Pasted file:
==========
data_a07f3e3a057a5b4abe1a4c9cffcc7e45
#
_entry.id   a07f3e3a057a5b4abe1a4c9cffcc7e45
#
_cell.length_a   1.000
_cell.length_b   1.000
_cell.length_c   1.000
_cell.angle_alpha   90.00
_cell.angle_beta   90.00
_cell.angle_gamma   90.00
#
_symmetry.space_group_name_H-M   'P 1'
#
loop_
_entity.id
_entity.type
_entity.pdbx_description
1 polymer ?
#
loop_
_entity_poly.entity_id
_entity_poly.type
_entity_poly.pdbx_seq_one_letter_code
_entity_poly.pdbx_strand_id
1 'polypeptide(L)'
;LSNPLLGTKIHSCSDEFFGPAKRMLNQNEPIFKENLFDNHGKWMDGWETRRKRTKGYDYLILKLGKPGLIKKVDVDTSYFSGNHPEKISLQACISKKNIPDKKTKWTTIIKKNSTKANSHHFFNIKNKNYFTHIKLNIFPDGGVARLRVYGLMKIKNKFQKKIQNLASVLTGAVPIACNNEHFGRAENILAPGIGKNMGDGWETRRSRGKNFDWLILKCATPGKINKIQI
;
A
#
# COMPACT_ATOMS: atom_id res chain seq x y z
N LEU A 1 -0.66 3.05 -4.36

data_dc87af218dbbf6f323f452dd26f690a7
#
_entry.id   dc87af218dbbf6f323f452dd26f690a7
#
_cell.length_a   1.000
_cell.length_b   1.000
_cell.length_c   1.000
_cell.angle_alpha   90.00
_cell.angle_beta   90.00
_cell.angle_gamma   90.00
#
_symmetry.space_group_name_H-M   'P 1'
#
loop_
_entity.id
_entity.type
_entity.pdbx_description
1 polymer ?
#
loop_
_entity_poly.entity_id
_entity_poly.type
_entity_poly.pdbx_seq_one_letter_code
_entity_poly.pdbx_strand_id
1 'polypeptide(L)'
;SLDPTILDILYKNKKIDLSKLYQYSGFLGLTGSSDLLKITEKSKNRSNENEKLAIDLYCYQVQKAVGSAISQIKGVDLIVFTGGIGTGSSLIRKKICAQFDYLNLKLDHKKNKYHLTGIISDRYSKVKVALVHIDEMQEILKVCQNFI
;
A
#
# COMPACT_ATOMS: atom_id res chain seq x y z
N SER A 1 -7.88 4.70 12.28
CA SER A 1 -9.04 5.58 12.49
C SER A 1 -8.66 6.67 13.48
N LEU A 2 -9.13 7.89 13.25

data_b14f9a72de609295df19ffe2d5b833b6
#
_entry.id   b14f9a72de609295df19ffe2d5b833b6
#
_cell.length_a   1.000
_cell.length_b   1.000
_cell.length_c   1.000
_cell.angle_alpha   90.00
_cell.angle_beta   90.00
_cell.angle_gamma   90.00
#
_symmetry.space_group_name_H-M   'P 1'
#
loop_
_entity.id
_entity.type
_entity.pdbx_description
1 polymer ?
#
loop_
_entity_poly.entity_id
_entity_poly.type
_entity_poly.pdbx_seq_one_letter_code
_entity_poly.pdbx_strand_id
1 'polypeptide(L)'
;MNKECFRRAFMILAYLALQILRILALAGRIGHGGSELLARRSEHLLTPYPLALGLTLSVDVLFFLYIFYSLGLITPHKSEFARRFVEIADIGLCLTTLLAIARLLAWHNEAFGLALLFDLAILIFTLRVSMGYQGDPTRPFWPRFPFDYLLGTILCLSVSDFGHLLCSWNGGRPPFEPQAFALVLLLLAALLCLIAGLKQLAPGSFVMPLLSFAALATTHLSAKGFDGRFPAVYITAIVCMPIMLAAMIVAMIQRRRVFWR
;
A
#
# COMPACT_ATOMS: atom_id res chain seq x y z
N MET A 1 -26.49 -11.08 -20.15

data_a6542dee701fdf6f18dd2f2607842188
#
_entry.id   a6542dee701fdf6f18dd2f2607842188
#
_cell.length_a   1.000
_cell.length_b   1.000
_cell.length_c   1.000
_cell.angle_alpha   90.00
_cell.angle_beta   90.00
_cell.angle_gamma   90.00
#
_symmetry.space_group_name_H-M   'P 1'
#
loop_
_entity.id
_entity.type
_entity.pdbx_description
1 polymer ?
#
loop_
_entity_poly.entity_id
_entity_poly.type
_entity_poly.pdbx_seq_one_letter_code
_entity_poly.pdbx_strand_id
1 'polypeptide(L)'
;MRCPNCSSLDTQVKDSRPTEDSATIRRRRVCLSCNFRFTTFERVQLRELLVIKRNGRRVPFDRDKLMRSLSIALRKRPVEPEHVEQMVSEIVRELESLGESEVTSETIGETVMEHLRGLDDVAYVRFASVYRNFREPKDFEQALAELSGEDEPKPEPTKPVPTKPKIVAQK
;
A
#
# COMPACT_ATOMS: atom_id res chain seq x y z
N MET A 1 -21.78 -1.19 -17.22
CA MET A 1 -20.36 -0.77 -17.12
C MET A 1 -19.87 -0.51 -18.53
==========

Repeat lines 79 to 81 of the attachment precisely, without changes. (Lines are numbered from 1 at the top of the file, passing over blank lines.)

loop_
_entity.id
_entity.type